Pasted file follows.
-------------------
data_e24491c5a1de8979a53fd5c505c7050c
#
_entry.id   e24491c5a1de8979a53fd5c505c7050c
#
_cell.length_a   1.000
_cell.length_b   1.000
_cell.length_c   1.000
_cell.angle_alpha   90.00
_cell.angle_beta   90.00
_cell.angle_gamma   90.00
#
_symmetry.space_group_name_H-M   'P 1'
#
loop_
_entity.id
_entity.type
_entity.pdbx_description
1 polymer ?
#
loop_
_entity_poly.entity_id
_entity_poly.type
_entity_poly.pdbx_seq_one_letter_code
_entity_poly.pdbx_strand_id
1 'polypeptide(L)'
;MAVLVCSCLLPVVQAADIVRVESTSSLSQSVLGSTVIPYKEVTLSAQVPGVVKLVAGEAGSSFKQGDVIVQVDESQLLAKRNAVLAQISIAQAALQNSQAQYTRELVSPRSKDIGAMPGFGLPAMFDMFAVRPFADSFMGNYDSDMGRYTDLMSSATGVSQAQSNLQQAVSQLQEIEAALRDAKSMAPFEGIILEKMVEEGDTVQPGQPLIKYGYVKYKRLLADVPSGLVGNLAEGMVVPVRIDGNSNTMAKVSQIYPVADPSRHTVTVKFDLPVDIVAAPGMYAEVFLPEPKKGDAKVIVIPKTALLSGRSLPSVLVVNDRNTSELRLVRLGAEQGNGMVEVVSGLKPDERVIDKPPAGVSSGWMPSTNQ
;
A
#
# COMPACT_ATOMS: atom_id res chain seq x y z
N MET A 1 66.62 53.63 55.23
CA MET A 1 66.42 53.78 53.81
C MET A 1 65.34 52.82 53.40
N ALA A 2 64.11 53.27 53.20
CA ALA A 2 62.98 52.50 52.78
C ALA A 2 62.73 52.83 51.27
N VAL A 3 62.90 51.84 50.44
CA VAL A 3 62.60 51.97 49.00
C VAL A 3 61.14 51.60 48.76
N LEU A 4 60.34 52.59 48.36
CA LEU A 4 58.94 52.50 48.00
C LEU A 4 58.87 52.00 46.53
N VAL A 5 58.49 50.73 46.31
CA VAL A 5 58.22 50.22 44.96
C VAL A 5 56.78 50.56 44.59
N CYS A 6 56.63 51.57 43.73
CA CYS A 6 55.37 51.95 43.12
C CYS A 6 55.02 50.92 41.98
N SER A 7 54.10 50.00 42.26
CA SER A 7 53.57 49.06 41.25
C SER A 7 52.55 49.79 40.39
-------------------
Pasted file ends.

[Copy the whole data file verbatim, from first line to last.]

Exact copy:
data_e24491c5a1de8979a53fd5c505c7050c
#
_entry.id   e24491c5a1de8979a53fd5c505c7050c
#
_cell.length_a   1.000
_cell.length_b   1.000
_cell.length_c   1.000
_cell.angle_alpha   90.00
_cell.angle_beta   90.00
_cell.angle_gamma   90.00
#
_symmetry.space_group_name_H-M   'P 1'
#
loop_
_entity.id
_entity.type
_entity.pdbx_description
1 polymer ?
#
loop_
_entity_poly.entity_id
_entity_poly.type
_entity_poly.pdbx_seq_one_letter_code
_entity_poly.pdbx_strand_id
1 'polypeptide(L)'
;MAVLVCSCLLPVVQAADIVRVESTSSLSQSVLGSTVIPYKEVTLSAQVPGVVKLVAGEAGSSFKQGDVIVQVDESQLLAKRNAVLAQISIAQAALQNSQAQYTRELVSPRSKDIGAMPGFGLPAMFDMFAVRPFADSFMGNYDSDMGRYTDLMSSATGVSQAQSNLQQAVSQLQEIEAALRDAKSMAPFEGIILEKMVEEGDTVQPGQPLIKYGYVKYKRLLADVPSGLVGNLAEGMVVPVRIDGNSNTMAKVSQIYPVADPSRHTVTVKFDLPVDIVAAPGMYAEVFLPEPKKGDAKVIVIPKTALLSGRSLPSVLVVNDRNTSELRLVRLGAEQGNGMVEVVSGLKPDERVIDKPPAGVSSGWMPSTNQ
;
A
#
# COMPACT_ATOMS: atom_id res chain seq x y z
N MET A 1 66.62 53.63 55.23
CA MET A 1 66.42 53.78 53.81
C MET A 1 65.34 52.82 53.40
N ALA A 2 64.11 53.27 53.20
CA ALA A 2 62.98 52.50 52.78
C ALA A 2 62.73 52.83 51.27
N VAL A 3 62.90 51.84 50.44
CA VAL A 3 62.60 51.97 49.00
C VAL A 3 61.14 51.60 48.76
N LEU A 4 60.34 52.59 48.36
CA LEU A 4 58.94 52.50 48.00
C LEU A 4 58.87 52.00 46.53
N VAL A 5 58.49 50.73 46.31
CA VAL A 5 58.22 50.22 44.96
C VAL A 5 56.78 50.56 44.59
N CYS A 6 56.63 51.57 43.73
CA CYS A 6 55.37 51.95 43.12
C CYS A 6 55.02 50.92 41.98
N SER A 7 54.10 50.00 42.26
CA SER A 7 53.57 49.06 41.25
C SER A 7 52.55 49.79 40.39